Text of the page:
My car's got a conventional cruise control system, albeit with a Hill Descent Control twist. As the owner's manual states:
Normally, when the accelerator pedal is released while driving down hills, the vehicle's speed slows as the engine runs at lower rpm (the normal engine braking effect). However, if the downhill gradient becomes steeper and if the vehicle is carrying a load, speed increases despite the engine braking effect. In this situation, the brakes must be applied to reduce the vehicle's speed. HDC is a type of automatic engine brake and makes it possible to increase or decrease the vehicle's speed on downhill gradients using only the accelerator pedal, without applying the brakes. The brake system functions automatically to maintain a low and steady speed. HDC is particularly useful when driving down steep hills with rough surfaces, and where the road may have slippery patches.
Again, my particular vehicle didn't come with the more elaborate Adaptive Cruise Control that maintains a set distance from cars ahead of it (using the same radar system employed by Collision Warning With Brake Support). But I do love how its conventional cruise control system still allows me to dial in an exact (MHP or KPH) target speed.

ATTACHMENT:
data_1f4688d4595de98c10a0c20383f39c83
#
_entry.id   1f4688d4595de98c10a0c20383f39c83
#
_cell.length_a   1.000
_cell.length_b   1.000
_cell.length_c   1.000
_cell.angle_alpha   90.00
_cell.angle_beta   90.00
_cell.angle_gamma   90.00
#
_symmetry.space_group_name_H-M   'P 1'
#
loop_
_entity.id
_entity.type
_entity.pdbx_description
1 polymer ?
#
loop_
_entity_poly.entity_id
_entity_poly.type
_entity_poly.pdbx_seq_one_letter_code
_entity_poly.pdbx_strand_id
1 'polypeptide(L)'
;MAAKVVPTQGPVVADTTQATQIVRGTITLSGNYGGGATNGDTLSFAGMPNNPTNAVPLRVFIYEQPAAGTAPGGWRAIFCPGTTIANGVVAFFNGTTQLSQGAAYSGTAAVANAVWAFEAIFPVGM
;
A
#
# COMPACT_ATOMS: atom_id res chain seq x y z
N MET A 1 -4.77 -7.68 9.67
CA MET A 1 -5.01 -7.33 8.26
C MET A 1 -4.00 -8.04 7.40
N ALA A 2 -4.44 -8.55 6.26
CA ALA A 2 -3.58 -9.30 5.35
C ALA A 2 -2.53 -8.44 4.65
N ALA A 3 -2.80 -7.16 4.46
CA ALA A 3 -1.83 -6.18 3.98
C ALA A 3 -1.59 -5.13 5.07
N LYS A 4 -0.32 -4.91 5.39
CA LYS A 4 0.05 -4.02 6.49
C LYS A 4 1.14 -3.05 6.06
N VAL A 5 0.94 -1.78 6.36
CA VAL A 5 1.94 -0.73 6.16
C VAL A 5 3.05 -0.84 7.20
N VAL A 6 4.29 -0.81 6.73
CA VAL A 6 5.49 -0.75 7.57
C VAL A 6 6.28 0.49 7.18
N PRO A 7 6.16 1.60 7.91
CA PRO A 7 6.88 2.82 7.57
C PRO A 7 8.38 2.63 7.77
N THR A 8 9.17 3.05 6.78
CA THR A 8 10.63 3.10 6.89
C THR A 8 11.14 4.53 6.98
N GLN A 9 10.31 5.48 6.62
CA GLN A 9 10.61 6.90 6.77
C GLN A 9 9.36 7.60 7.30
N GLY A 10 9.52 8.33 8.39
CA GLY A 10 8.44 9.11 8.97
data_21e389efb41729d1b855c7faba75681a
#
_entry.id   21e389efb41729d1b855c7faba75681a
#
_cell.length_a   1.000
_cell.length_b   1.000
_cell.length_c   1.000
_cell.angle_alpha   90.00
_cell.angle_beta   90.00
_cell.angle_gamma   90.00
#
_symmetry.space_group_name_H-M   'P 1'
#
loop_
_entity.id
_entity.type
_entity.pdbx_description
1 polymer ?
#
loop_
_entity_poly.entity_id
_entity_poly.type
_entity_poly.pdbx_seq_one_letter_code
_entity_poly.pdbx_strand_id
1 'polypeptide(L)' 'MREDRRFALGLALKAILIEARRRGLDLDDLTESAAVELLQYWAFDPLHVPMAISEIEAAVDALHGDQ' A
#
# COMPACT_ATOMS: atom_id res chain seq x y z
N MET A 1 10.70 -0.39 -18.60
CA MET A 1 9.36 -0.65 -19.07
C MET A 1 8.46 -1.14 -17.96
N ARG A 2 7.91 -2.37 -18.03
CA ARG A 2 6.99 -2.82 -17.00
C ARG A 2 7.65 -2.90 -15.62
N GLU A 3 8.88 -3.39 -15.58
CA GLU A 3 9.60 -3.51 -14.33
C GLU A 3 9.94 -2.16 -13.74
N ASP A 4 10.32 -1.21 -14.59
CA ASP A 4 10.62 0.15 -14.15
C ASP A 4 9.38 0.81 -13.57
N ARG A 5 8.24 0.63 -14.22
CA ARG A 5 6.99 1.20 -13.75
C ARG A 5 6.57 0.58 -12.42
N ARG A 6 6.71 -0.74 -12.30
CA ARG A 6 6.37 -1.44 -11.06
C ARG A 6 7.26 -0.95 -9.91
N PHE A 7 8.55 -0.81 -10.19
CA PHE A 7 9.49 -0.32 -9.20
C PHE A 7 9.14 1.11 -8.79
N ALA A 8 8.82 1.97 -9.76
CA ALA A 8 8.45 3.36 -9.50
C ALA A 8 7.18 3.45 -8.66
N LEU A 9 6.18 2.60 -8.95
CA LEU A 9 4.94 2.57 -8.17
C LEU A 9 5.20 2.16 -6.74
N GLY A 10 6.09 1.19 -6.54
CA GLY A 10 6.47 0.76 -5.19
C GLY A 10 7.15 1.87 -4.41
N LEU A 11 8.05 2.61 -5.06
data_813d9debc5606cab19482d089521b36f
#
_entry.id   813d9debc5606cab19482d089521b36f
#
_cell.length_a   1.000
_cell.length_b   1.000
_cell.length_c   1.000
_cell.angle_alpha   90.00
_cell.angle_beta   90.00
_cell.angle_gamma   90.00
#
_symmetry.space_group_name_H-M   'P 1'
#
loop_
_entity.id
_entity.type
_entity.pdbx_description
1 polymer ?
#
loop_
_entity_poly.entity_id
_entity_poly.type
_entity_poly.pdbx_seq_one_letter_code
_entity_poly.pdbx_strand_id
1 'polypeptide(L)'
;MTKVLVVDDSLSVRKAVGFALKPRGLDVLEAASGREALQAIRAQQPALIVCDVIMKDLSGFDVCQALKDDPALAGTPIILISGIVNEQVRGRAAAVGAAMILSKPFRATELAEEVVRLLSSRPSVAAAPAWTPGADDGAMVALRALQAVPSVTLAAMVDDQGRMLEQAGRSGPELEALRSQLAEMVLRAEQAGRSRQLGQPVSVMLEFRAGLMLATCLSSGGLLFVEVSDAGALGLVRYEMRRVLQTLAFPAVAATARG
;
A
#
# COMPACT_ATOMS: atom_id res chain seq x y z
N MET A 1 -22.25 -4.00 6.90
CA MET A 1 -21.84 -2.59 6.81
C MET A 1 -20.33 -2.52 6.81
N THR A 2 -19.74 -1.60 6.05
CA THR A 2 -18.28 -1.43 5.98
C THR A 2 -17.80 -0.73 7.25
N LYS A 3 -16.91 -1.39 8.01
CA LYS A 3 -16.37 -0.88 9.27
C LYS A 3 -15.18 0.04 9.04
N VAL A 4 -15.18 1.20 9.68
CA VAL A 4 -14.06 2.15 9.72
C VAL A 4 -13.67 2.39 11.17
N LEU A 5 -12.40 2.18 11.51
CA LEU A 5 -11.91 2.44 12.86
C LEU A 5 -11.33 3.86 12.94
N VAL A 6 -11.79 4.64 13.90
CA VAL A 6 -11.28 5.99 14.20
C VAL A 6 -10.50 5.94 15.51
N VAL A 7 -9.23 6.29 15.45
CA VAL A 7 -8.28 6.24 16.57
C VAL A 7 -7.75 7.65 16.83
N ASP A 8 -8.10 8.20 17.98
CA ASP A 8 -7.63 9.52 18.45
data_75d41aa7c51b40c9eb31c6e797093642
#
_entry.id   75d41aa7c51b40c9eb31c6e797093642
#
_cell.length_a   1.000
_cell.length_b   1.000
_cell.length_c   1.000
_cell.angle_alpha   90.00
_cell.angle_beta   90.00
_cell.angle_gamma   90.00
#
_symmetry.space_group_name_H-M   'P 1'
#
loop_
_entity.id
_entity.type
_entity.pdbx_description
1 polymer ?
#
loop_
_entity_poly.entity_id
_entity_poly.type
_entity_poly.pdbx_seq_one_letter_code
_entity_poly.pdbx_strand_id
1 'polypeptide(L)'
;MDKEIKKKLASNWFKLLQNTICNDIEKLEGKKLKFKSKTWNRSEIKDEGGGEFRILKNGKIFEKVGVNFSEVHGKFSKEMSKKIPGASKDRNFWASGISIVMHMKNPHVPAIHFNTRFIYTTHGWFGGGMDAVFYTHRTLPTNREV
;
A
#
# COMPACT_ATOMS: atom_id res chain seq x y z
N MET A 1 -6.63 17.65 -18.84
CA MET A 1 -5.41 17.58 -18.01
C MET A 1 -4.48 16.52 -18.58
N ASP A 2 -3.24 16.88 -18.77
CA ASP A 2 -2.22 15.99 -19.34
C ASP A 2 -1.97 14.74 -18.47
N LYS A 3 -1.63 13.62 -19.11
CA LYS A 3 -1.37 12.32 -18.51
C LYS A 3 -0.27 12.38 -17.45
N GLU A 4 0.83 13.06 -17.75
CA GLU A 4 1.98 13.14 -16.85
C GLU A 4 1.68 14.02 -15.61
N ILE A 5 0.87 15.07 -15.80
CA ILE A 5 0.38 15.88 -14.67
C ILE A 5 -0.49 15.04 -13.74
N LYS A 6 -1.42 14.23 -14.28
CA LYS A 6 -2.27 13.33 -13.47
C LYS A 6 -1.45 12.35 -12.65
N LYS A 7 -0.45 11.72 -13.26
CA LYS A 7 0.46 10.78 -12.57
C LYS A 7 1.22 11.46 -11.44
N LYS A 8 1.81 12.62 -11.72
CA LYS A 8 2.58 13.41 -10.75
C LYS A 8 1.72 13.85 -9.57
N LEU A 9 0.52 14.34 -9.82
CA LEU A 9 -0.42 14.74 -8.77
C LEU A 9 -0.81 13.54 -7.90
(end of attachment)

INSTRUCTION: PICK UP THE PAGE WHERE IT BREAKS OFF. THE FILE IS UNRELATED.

I confess that the keyless entry and drive system is taking some getting used to, after nearly 30 years worth of inserting and turning a real key to start the car. Instead, as long as the 'key' is in my possession, all I need to do is punch a button on the dashboard to fire up the engine. Next to the button is a dock which will power the 'key' if its internal battery fails, so I'm not stranded. One cool feature is that the XC70 will only auto-unlock the door closest to me as I'm standing next to the vehicle, as a security measure. Speaking of security, the XC70 has an integrated anti-theft system. And again speaking of security, I also confess I find the Personal Car Communicator feature of the 'key', specifically the heartbeat-inside-car angle, to be a little weird:

Dashboard readouts tell me the outside temperature, along with indications of instantaneous and average mileage and other interesting data. Tire pressure sensors alert me to mileage-sapping, alignment-altering and ultimately life-threatening deflation situations. This particular car came with the Climate Package (i.e. Cold Weather Package), which will likely be quite useful in my particular residence region. It includes:
  • Heated seats
  • Headlamp cleaning support
  • Heated windshield washer nozzles, and
  • Rain sensor-controlled automatic windshield wiper rate support